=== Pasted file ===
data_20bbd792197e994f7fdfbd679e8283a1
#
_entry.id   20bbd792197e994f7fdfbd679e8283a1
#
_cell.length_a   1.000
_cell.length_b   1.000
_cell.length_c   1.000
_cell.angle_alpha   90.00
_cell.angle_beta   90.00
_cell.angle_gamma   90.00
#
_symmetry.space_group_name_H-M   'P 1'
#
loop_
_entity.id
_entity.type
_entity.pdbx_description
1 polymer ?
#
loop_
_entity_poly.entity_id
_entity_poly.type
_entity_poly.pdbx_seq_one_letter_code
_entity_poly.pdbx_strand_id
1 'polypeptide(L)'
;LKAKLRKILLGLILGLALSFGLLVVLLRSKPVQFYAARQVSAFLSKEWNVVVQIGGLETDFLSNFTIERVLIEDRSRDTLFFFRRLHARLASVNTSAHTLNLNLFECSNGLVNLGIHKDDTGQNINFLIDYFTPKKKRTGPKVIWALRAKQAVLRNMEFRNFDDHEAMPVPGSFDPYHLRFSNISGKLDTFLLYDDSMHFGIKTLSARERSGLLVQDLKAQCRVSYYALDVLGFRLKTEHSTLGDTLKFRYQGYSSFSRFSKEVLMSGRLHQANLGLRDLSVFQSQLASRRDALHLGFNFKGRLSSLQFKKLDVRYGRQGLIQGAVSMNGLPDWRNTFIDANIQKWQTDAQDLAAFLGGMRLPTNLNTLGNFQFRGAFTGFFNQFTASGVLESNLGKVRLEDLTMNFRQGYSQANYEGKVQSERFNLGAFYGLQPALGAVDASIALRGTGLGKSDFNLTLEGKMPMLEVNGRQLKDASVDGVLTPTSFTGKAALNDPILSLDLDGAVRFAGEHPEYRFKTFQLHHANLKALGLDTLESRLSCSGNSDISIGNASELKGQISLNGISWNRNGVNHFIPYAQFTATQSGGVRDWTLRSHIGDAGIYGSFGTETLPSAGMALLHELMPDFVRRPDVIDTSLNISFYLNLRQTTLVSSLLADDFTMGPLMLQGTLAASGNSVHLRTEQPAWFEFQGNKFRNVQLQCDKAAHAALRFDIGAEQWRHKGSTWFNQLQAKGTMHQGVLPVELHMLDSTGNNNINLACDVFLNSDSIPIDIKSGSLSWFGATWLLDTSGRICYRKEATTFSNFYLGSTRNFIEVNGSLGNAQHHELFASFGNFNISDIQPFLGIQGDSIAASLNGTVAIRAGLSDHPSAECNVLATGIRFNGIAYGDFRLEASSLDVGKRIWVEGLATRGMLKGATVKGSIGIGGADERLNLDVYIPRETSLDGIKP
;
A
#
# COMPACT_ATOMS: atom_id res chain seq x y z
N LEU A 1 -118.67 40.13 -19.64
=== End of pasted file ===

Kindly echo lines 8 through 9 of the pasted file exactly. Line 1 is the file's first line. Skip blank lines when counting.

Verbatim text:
_cell.angle_alpha   90.00
_cell.angle_beta   90.00